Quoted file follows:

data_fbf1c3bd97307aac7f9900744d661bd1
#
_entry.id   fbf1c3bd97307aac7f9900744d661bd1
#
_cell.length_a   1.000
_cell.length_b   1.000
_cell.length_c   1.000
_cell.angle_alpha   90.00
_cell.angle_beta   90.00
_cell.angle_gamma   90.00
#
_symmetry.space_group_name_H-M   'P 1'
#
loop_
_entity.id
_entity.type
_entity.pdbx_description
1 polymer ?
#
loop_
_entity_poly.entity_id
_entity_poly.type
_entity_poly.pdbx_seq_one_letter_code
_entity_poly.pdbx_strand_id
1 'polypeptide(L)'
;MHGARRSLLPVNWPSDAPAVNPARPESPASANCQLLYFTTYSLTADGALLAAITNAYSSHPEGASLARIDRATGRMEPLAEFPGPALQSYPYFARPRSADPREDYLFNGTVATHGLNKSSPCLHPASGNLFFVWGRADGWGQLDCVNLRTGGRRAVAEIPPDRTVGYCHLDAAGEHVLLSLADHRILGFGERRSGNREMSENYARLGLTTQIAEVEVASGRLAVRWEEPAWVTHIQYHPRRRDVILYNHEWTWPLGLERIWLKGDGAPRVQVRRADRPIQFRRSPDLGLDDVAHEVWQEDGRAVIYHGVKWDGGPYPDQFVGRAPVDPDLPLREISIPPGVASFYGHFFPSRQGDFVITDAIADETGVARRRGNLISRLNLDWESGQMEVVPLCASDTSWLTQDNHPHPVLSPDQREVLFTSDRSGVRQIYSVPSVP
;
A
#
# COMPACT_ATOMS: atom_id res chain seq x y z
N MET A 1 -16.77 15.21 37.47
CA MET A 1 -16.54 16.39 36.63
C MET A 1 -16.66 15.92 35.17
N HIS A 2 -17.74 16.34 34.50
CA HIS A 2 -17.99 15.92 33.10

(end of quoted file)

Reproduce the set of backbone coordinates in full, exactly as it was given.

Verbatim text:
data_fbf1c3bd97307aac7f9900744d661bd1
#
_entry.id   fbf1c3bd97307aac7f9900744d661bd1
#
_cell.length_a   1.000
_cell.length_b   1.000
_cell.length_c   1.000
_cell.angle_alpha   90.00
_cell.angle_beta   90.00
_cell.angle_gamma   90.00
#
_symmetry.space_group_name_H-M   'P 1'
#
loop_
_entity.id
_entity.type
_entity.pdbx_description
1 polymer ?
#
loop_
_entity_poly.entity_id
_entity_poly.type
_entity_poly.pdbx_seq_one_letter_code
_entity_poly.pdbx_strand_id
1 'polypeptide(L)'
;MHGARRSLLPVNWPSDAPAVNPARPESPASANCQLLYFTTYSLTADGALLAAITNAYSSHPEGASLARIDRATGRMEPLAEFPGPALQSYPYFARPRSADPREDYLFNGTVATHGLNKSSPCLHPASGNLFFVWGRADGWGQLDCVNLRTGGRRAVAEIPPDRTVGYCHLDAAGEHVLLSLADHRILGFGERRSGNREMSENYARLGLTTQIAEVEVASGRLAVRWEEPAWVTHIQYHPRRRDVILYNHEWTWPLGLERIWLKGDGAPRVQVRRADRPIQFRRSPDLGLDDVAHEVWQEDGRAVIYHGVKWDGGPYPDQFVGRAPVDPDLPLREISIPPGVASFYGHFFPSRQGDFVITDAIADETGVARRRGNLISRLNLDWESGQMEVVPLCASDTSWLTQDNHPHPVLSPDQREVLFTSDRSGVRQIYSVPSVP
;
A
#
# COMPACT_ATOMS: atom_id res chain seq x y z
N MET A 1 -16.77 15.21 37.47
CA MET A 1 -16.54 16.39 36.63
C MET A 1 -16.66 15.92 35.17
N HIS A 2 -17.74 16.34 34.50
CA HIS A 2 -17.99 15.92 33.10